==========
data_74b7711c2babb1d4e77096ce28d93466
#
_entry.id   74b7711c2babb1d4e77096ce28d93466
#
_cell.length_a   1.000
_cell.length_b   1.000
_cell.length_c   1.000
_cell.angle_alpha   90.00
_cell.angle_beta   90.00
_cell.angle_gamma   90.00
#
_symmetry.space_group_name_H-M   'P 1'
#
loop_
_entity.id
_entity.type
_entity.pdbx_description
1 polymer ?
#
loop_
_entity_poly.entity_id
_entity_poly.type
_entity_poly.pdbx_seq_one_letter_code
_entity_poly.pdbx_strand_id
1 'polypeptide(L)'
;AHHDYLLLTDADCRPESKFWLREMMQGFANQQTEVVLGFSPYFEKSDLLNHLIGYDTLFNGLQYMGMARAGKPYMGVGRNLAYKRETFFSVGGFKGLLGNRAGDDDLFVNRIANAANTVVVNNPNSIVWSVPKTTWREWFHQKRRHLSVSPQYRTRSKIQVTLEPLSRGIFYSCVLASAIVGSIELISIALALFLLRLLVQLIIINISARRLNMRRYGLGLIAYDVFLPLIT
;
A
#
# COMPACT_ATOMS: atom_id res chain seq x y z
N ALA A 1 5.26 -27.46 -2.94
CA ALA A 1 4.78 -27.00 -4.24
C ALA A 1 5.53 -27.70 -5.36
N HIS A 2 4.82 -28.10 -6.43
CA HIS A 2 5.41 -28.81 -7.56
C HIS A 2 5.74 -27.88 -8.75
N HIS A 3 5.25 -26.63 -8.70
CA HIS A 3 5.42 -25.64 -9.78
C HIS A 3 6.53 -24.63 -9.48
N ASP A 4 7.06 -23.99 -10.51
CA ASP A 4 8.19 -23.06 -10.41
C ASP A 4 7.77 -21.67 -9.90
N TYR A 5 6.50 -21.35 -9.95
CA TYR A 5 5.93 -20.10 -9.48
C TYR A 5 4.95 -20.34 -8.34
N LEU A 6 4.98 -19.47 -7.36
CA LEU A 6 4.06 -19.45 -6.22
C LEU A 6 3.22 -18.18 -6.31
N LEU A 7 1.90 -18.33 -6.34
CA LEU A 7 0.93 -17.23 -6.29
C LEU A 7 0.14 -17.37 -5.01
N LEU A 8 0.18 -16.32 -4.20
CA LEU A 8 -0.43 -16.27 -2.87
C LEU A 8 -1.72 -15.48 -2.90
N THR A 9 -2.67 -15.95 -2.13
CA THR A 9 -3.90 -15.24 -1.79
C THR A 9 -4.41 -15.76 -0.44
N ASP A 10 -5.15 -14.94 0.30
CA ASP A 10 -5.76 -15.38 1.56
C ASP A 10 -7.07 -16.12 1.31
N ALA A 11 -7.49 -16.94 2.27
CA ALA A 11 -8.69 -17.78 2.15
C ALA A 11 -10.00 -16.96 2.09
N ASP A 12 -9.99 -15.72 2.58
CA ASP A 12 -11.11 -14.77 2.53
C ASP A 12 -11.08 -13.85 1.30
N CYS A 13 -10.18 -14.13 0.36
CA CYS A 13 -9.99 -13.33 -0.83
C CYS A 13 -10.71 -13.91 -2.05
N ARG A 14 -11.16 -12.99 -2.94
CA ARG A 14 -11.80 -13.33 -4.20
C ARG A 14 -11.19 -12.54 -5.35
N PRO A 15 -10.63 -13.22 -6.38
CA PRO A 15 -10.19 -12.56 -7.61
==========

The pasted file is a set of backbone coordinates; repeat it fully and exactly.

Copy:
data_74b7711c2babb1d4e77096ce28d93466
#
_entry.id   74b7711c2babb1d4e77096ce28d93466
#
_cell.length_a   1.000
_cell.length_b   1.000
_cell.length_c   1.000
_cell.angle_alpha   90.00
_cell.angle_beta   90.00
_cell.angle_gamma   90.00
#
_symmetry.space_group_name_H-M   'P 1'
#
loop_
_entity.id
_entity.type
_entity.pdbx_description
1 polymer ?
#
loop_
_entity_poly.entity_id
_entity_poly.type
_entity_poly.pdbx_seq_one_letter_code
_entity_poly.pdbx_strand_id
1 'polypeptide(L)'
;AHHDYLLLTDADCRPESKFWLREMMQGFANQQTEVVLGFSPYFEKSDLLNHLIGYDTLFNGLQYMGMARAGKPYMGVGRNLAYKRETFFSVGGFKGLLGNRAGDDDLFVNRIANAANTVVVNNPNSIVWSVPKTTWREWFHQKRRHLSVSPQYRTRSKIQVTLEPLSRGIFYSCVLASAIVGSIELISIALALFLLRLLVQLIIINISARRLNMRRYGLGLIAYDVFLPLIT
;
A
#
# COMPACT_ATOMS: atom_id res chain seq x y z
N ALA A 1 5.26 -27.46 -2.94
CA ALA A 1 4.78 -27.00 -4.24
C ALA A 1 5.53 -27.70 -5.36
N HIS A 2 4.82 -28.10 -6.43
CA HIS A 2 5.41 -28.81 -7.56
C HIS A 2 5.74 -27.88 -8.75
N HIS A 3 5.25 -26.63 -8.70
CA HIS A 3 5.42 -25.64 -9.78
C HIS A 3 6.53 -24.63 -9.48
N ASP A 4 7.06 -23.99 -10.51
CA ASP A 4 8.19 -23.06 -10.41
C ASP A 4 7.77 -21.67 -9.90
N TYR A 5 6.50 -21.35 -9.95
CA TYR A 5 5.93 -20.10 -9.48
C TYR A 5 4.95 -20.34 -8.34
N LEU A 6 4.98 -19.47 -7.36
CA LEU A 6 4.06 -19.45 -6.22
C LEU A 6 3.22 -18.18 -6.31
N LEU A 7 1.90 -18.33 -6.34
CA LEU A 7 0.93 -17.23 -6.29
C LEU A 7 0.14 -17.37 -5.01
N LEU A 8 0.18 -16.32 -4.20
CA LEU A 8 -0.43 -16.27 -2.87
C LEU A 8 -1.72 -15.48 -2.90
N THR A 9 -2.67 -15.95 -2.13
CA THR A 9 -3.90 -15.24 -1.79
C THR A 9 -4.41 -15.76 -0.44
N ASP A 10 -5.15 -14.94 0.30
CA ASP A 10 -5.76 -15.38 1.56
C ASP A 10 -7.07 -16.12 1.31
N ALA A 11 -7.49 -16.94 2.27
CA ALA A 11 -8.69 -17.78 2.15
C ALA A 11 -10.00 -16.96 2.09
N ASP A 12 -9.99 -15.72 2.58
CA ASP A 12 -11.11 -14.77 2.53
C ASP A 12 -11.08 -13.85 1.30
N CYS A 13 -10.18 -14.13 0.36
CA CYS A 13 -9.99 -13.33 -0.83
C CYS A 13 -10.71 -13.91 -2.05
N ARG A 14 -11.16 -12.99 -2.94
CA ARG A 14 -11.80 -13.33 -4.20
C ARG A 14 -11.19 -12.54 -5.35
N PRO A 15 -10.63 -13.22 -6.38
CA PRO A 15 -10.19 -12.56 -7.61